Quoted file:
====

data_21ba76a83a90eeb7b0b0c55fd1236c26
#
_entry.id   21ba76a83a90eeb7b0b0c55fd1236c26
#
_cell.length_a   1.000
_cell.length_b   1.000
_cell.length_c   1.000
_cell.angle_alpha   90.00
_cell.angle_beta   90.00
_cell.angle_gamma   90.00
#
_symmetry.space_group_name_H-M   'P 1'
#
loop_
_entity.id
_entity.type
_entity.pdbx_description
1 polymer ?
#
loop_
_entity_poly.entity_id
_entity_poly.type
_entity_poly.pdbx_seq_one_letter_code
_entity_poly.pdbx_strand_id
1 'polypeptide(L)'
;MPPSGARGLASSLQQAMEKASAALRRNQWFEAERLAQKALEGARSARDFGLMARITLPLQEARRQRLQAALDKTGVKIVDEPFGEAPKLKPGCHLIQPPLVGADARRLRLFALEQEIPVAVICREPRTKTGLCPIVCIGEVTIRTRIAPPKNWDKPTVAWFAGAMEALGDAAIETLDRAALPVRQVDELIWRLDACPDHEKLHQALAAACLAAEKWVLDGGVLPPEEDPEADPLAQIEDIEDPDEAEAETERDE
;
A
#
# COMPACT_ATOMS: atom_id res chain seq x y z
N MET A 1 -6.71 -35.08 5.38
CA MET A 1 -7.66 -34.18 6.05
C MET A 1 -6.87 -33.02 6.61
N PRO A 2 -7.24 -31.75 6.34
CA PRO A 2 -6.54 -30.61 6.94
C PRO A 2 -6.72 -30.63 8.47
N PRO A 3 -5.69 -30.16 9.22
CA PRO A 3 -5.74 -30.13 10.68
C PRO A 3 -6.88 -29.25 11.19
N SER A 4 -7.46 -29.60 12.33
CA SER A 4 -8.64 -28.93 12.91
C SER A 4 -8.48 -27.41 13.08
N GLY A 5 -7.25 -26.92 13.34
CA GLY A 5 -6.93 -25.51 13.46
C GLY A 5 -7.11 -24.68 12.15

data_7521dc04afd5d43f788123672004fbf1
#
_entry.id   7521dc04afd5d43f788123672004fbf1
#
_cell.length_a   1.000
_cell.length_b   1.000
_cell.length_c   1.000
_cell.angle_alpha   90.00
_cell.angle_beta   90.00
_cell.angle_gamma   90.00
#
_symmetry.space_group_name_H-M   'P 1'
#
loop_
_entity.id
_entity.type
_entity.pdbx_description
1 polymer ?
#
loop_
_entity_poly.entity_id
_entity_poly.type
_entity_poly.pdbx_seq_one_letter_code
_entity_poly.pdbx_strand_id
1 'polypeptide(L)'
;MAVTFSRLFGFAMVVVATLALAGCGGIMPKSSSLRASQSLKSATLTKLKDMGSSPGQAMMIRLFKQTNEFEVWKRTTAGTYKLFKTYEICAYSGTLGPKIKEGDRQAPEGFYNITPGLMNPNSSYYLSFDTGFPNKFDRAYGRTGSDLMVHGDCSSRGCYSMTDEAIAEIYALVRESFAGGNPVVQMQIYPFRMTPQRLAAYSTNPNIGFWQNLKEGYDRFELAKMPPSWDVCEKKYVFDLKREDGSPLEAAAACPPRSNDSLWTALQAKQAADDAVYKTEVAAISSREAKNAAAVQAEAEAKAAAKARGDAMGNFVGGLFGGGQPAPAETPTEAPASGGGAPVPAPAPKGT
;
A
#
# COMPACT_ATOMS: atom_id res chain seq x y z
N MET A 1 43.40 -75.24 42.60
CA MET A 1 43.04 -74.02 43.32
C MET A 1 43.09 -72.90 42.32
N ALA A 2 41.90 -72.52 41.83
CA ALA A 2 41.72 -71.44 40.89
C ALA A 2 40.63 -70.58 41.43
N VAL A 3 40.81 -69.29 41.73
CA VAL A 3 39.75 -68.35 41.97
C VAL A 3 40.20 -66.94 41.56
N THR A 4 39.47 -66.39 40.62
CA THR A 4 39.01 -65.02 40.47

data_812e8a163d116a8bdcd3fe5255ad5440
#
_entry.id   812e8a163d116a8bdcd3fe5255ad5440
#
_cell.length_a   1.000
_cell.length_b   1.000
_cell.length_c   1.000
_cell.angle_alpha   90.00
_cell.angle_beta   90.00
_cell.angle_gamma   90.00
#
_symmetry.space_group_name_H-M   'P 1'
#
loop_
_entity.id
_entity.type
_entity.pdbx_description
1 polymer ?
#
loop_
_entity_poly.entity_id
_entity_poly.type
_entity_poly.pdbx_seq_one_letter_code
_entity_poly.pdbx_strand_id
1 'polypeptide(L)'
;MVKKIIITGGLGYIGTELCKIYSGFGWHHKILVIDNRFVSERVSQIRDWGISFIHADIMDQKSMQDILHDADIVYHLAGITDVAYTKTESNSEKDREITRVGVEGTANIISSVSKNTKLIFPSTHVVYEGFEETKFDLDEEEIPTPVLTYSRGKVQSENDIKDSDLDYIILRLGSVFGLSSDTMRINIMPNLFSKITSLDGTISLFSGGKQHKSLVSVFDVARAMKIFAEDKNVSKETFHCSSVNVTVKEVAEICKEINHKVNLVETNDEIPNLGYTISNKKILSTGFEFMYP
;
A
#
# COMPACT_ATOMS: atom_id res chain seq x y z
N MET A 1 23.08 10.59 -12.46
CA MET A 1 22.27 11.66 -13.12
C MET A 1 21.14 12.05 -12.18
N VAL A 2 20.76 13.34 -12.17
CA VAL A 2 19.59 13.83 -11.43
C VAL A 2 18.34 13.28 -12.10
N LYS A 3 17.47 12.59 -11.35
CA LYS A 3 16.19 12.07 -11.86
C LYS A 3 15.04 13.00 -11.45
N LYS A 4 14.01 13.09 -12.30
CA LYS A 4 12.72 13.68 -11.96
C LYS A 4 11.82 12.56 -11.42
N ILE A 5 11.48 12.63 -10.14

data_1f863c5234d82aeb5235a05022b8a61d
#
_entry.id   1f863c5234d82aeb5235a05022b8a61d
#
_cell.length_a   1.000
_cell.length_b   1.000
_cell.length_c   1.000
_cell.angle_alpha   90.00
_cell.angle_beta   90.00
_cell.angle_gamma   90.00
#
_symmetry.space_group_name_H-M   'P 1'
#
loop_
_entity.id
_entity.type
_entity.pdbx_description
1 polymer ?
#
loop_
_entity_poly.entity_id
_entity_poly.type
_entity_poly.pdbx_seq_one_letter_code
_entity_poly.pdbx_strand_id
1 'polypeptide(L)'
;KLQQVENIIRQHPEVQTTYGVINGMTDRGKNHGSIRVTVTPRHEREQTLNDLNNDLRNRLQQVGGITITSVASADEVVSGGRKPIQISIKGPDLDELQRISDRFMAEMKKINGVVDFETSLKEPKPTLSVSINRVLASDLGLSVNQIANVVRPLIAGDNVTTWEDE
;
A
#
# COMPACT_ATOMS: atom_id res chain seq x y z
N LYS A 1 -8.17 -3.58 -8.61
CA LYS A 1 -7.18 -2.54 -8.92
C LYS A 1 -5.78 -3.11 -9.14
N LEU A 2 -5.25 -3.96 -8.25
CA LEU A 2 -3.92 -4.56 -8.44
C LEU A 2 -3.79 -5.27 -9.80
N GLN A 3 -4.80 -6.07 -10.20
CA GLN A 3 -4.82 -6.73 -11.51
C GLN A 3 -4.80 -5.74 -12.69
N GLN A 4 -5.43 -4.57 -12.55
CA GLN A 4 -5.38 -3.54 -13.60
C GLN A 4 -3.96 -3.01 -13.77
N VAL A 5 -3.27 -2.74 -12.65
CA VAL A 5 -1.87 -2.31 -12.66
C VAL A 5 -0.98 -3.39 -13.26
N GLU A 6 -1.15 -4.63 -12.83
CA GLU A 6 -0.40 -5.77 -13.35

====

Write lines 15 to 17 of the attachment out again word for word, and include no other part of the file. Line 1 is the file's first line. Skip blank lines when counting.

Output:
_entity.id
_entity.type
_entity.pdbx_description